State Agency Consideration of Environmental Justice.
In 2021, the Legislature enacted Senate Bill 5141, which established several requirements applicable to how state agencies consider environmental justice in their decision-making. The Departments of Agriculture, Commerce, Ecology, Health, Natural Resources, and Transportation and the Puget Sound Partnership (covered agencies) must apply and comply with specified environmental justice requirements.
The environmental justice duties of covered agencies include:
- each covered agency must include an environmental justice implementation plan within the agency's strategic plan, by January 1, 2023;
- covered agencies must create and adopt a community engagement plan by July 1, 2022, that describes planned engagement with overburdened communities and vulnerable populations, and that identifies and prioritizes overburdened communities for purposes of implementing the agency's environmental justice responsibilities;
- each covered agency must regularly review their compliance with existing laws and policies that guide community engagement, and, where gaps exist, ensure compliance with Title VI of the 1964 Civil Rights Act, Executive Order 05-03, and guidance related to Executive Order 13166;
- each covered agency must incorporate environmental justice principles into decision processes for budget development, expenditures, and granting or withholding benefits. Covered agencies must, to the extent allowed by law and consistent with legislative appropriations, equitably distribute funding and expenditures related to programs that address or may cause environmental harms or provide environmental benefits towards overburdened communities and vulnerable populations;
- covered agencies must develop a consultation framework in coordination with tribal governments; and
- when considering a significant agency action initiated after July 1, 2023, a covered agency must conduct an environmental justice assessment to inform and support agency consideration of overburdened communities and vulnerable populations and to assist with the equitable distribution of benefits, the reduction of environmental harms, and the identification and reduction of environmental and health disparities. Four categories of significant agency actions subject to environmental justice review requirements are established: (1) significant legislative rule adoption; (2) the development and adoption of new grant and loan programs; (3) capital projects, grants, or loan awards of at least $12 million and transportation projects, grants, or loans of at least $15 million; and (4) the development of agency request legislation. Covered agencies must also consider their agency's activities and identify additional significant actions that should be subject to environmental justice assessments by July 1, 2025.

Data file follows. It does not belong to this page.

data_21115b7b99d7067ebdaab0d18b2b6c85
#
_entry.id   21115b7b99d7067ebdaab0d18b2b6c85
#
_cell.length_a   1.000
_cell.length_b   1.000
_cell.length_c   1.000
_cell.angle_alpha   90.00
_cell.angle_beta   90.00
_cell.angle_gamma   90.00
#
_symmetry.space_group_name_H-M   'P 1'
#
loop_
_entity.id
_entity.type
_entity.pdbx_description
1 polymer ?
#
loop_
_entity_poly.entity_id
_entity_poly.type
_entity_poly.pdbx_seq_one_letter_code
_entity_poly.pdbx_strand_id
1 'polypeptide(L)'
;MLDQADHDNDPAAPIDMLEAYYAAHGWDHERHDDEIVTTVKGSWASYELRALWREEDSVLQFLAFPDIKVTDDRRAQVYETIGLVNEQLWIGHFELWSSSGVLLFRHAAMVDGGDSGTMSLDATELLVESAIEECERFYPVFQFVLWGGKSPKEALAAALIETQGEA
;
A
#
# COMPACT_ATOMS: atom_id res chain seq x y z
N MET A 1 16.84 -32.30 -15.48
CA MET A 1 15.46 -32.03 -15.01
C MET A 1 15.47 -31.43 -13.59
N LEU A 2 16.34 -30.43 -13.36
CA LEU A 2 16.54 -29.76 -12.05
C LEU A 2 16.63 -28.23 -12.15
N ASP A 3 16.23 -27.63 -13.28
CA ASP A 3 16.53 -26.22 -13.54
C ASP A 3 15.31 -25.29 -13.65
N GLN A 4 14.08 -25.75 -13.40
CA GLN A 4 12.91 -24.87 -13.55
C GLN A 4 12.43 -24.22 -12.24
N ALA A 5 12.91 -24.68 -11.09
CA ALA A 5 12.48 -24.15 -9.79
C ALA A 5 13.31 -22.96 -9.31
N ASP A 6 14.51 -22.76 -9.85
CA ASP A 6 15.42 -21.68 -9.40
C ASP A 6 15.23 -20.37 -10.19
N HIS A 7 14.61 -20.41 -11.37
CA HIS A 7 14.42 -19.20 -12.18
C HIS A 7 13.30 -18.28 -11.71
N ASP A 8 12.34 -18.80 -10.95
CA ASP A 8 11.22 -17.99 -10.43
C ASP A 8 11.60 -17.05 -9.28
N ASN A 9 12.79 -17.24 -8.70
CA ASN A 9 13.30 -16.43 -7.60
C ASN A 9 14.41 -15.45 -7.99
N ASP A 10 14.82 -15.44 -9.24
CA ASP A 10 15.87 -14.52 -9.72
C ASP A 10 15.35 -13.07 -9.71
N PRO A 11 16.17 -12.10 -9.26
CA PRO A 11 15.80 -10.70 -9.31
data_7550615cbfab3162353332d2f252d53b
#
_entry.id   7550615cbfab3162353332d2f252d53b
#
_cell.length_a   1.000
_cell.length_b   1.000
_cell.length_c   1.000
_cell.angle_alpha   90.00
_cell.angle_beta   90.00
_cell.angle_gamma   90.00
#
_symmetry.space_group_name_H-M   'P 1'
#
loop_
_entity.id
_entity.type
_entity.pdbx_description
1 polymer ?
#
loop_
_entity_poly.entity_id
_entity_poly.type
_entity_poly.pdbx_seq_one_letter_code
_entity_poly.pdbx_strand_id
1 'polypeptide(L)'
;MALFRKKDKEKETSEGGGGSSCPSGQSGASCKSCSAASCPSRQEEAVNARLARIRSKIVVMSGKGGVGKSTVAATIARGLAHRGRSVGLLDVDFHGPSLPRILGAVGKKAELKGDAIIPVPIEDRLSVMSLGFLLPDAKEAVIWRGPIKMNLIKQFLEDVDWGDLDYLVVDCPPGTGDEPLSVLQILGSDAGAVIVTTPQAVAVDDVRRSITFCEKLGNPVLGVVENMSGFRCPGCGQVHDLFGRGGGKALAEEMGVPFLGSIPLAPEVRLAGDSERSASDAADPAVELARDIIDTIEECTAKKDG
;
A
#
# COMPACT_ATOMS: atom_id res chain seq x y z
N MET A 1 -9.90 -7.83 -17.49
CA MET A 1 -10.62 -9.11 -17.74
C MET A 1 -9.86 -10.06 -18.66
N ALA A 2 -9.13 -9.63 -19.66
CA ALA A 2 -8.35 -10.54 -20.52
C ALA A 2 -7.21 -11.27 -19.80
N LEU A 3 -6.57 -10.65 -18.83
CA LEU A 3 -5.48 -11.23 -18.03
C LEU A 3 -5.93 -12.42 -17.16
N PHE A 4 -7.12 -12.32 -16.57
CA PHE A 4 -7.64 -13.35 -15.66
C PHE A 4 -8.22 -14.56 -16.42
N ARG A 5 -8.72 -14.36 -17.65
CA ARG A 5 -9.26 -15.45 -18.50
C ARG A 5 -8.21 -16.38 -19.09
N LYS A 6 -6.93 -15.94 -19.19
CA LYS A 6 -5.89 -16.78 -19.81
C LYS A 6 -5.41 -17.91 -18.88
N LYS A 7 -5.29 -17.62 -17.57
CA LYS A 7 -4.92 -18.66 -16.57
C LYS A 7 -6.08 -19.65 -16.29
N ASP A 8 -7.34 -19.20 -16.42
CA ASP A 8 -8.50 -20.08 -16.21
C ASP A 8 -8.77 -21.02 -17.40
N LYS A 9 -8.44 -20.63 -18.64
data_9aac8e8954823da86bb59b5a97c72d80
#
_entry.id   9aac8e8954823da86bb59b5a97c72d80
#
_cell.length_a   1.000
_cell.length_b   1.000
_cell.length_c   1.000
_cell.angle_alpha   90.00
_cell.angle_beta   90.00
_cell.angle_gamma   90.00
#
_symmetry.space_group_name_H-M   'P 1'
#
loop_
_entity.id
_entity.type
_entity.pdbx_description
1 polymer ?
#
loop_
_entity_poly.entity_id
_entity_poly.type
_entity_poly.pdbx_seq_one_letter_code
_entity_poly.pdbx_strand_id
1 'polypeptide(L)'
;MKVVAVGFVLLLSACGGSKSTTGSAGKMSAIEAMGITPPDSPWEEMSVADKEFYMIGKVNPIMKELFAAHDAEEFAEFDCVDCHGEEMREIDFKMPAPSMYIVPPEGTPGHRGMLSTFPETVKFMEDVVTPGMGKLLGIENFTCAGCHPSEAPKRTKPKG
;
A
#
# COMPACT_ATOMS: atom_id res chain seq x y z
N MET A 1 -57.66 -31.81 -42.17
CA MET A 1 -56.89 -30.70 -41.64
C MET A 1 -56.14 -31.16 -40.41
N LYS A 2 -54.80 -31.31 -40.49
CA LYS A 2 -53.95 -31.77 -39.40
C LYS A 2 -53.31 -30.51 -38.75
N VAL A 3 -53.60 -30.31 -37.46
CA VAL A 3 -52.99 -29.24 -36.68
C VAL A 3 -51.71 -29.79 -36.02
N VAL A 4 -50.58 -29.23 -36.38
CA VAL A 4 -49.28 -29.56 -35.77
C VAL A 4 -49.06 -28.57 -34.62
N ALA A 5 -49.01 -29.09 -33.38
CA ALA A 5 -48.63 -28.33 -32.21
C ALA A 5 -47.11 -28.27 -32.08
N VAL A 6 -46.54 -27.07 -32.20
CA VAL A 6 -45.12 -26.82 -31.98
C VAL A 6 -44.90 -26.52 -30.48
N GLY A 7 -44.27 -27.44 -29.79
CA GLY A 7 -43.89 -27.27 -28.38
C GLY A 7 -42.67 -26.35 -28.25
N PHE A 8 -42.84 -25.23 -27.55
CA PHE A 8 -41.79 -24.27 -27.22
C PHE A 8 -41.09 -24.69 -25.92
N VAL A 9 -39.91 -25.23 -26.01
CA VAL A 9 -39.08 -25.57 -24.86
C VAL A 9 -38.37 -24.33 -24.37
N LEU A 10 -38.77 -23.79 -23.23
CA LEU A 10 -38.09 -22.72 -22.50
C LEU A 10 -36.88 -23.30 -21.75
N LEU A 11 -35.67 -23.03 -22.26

Agency heads may exempt a state agency on a case-by-case basis from requirements to carry out environmental justice assessments or to incorporate environmental justice principles into budget and expenditure processes upon determining:
- that any delay in the significant agency action poses a potentially significant threat to human health or the environment, or is likely to cause serious harm to the public interest;
- an assessment would delay a significant agency decision related to administration of taxes, debts, revenues, receipts, financial filings, or insurance rate or form filings;
- there is a conflict with federal law or federal program requirements; or
- there is a conflict with constitutional limitations or fiduciary obligations, including those applicable to state lands and state forestlands.
Department of Transportation Culvert and Other Fish Passage Barrier Projects.
In 2001, 21 Western Washington treaty tribes filed suit in U.S. District Court, United States v. Washington, alleging that the existence of state-owned barrier culverts under roads that restrict or completely block salmon and trout access to historic spawning and rearing habitat is a violation of treaty rights. In March 2013, the court found in favor of the tribes and issued a permanent injunction requiring the State of Washington to accelerate barrier correction on salmon and steelhead streams within specified areas by 2030. Among the state agencies subject to the injunction is the Washington State Department of Transportation (WSDOT). The WSDOT has currently identified 1,002 of its culverts that apply to the injunction. The WSDOT develops a biennial list of planned fish passage barrier removal projects.